Now, my wife happens to have very serious allergies and needs these medications. Her doctor, we imagine, does not agree with them, says no, and the she is hospitalized. Is this OK?
Here we have a situation where a doctor knowingly refused to prescribe on the basis of his or her values a medication to a patient in the full knowledge that their action could produce a dangerous situation. Is that OK? As it turns out ... no. Under Canadian law, one cannot take an action that one knows can have dangerous consequences to another human being. I cannot, for instance, drive my car down the sidewalk -- whether that is my value or not -- because that is dangerous. I cannot rig up a shotgun to protect my garden from interlopers because the dangerous consequences are foreseeable. The doctors, in this case, is doing precisely the same thing: they are taking actions with knowable and foreseeable dangerous consequences.
The argument, then, that a refusal of medical care does not violate a person's Charter right seems rather odd because the Charter, in fact, guarantees precisely the opposite. Here is Section 7 if the Charter:
"Everyone has the right to life, liberty and security of the person and the right not to be deprived thereof except in accordance with the principles of fundamental justice."
So, the only case that these doctors can make is that their denial of care is consistent with the principle of fundamental justice that overrides the patients right to life. I'd suggest that this is going to be a pretty tough sell. One will need to show how having a person die so that another's "values" are clear is difficult, if not impossible.
But, and very importantly, the articles suggest that the doctors want to go even further. They want to argue that not only can they refuse care (again, insistent with medicine and inconsistent with Christianity) but they have the right to not even point a person needing care in the right direction. They will not even be required to refer the patient to another doctor.
This is very disturbing indeed because it goes beyond what the doctor is actually doing. They are saying that they have the right to exert as much control over another's life as they can without actually restraining them. Not only will they not help you, in other words, but they want to make it as difficult as possible for you to find someone who will.
The problem here is that this goes much beyond freedom of conscience. Most of us, I think, would recognize that we do need to make provision for freedom of conscience and religion as guaranteed by the Charter. We also recognize that making that provision might lead us into taking steps that contravene our values. I blogged about this last year with regard to accommodating a male students who claimed his religion did not allow him to write exams with women. This is clearly something that contravenes my values and I suspect most Canadians out there. Yet -- whether we agree with him or not -- we can make a reasoned case that we should accommodate him. It contravenes my values but that is not what is important. My values should not be dictating public policy. Instead, Charter values should and constitutionally must prevail. You want to rely on something more solid than my thinking for the values that organize our society. Thus, most of us are willing to accept the idea that there should be some space in society for things with which we disagree because others have the right to their own thinking, conscience, worship, political views, etc. That is, in fact, part of the character and nature of a mature democratic society.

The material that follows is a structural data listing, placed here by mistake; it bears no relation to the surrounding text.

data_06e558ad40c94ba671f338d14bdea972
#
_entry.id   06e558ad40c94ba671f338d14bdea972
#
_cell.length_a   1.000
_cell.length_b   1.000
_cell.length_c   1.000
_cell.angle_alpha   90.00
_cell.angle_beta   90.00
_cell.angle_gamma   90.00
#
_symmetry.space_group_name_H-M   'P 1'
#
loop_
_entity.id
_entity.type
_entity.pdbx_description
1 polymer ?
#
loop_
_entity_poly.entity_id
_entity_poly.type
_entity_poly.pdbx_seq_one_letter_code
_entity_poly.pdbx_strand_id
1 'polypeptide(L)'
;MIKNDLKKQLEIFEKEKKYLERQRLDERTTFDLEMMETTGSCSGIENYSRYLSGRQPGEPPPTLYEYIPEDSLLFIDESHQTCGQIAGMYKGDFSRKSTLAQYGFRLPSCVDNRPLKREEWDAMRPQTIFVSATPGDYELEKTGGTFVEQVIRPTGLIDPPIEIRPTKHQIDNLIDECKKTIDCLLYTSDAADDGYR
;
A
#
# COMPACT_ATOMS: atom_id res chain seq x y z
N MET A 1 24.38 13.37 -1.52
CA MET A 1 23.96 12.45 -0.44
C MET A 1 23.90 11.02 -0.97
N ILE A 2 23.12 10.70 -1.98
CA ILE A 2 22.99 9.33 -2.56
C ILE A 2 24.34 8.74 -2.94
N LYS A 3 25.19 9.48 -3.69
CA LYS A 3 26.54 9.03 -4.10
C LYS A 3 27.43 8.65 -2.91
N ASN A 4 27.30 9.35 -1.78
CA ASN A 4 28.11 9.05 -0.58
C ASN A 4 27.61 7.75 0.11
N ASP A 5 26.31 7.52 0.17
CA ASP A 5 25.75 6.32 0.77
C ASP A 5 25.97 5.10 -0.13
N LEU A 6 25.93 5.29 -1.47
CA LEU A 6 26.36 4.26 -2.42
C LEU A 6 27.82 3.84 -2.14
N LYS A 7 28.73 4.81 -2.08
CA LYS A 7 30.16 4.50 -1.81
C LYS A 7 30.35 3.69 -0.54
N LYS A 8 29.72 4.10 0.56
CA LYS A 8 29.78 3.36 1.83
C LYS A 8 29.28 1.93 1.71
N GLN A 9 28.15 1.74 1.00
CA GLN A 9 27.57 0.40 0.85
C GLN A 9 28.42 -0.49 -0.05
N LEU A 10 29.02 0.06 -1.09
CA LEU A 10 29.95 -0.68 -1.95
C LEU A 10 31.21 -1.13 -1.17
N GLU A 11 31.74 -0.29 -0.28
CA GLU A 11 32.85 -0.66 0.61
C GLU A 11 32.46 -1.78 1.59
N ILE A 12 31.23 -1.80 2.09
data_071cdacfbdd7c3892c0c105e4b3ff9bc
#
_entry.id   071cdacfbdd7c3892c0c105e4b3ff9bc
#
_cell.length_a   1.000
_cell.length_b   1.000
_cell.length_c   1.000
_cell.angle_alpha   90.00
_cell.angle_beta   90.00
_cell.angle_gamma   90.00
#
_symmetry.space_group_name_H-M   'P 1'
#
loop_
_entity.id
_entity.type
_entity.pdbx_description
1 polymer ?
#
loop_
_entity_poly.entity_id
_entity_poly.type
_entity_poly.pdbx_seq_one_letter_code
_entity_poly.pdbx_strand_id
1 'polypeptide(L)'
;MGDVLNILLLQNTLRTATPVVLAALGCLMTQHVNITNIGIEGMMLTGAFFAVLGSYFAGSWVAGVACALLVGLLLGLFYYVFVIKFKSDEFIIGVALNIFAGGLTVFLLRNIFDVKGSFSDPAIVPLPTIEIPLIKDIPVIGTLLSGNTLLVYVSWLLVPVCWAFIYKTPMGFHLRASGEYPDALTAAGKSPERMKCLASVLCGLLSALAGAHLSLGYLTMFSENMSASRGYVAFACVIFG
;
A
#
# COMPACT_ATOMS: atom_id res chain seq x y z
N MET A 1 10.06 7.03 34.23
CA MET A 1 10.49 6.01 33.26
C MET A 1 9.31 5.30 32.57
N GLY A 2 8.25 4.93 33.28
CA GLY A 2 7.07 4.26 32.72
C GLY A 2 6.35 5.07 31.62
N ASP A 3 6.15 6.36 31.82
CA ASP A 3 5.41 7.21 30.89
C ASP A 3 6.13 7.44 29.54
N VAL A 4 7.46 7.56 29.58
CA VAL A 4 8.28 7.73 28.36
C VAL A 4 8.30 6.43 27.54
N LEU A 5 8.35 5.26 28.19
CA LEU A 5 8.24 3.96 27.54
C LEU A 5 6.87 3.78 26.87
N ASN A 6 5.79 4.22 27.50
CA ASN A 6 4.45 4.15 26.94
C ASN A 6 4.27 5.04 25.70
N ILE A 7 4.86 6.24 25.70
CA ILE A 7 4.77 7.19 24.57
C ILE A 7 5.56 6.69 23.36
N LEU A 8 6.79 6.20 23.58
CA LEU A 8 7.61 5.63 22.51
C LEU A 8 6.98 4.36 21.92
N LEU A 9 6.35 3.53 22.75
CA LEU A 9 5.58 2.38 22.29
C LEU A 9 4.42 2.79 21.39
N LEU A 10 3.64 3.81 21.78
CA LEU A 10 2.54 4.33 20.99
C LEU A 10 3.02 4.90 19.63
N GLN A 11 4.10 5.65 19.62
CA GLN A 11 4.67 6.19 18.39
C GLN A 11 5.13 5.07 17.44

What these doctors are doing, however, is asking for something much more than that. They are not asking for space to practice their religion (which they already have), the right to deny equality to gay and lesbian Canadians in their church (which they already have), the right to tax concessions which amount to a state subsidy for their religion (which they already have). I'm not disagreeing with these things, btw, I'm just pointing out what they already have. What they are asking for is the right to violate someone else's values and conscience and to do so in a way that may prove dangerous to them.
My bottom line, then, is that this case is not about freedom of conscience or religion, it is not about
Christianity, and it is about Charter rights except insofar as accepting the claim could establish a dangerous precedent. It might not be bad idea to have a discussion of these issues but let's have a clear sighted one, at last as clear sighted as we can have.
Let me conclude on a personal note. One of the reasons Christianity has so much trouble today is its proponents. The churches have done a bunch of rotten things over the years and that is something that they need to address in a more serious way. One of the serious ways they need to address it is to show that they are not living in the past; that they care about others and a not a bunch of self-interests "my values first" people. That is what got them into trouble in the first place. The people putting these claims forward may honestly believe that they are defending Christianity. They aren't. They are making it more difficult for Christians to get a hearing in the public realm, they make a mockery of the claims Christians make to care about others; they make a mockery out of the claim that Christians are guided by scripture. In short, they not only do a disservice to civil society, but Christianity as well.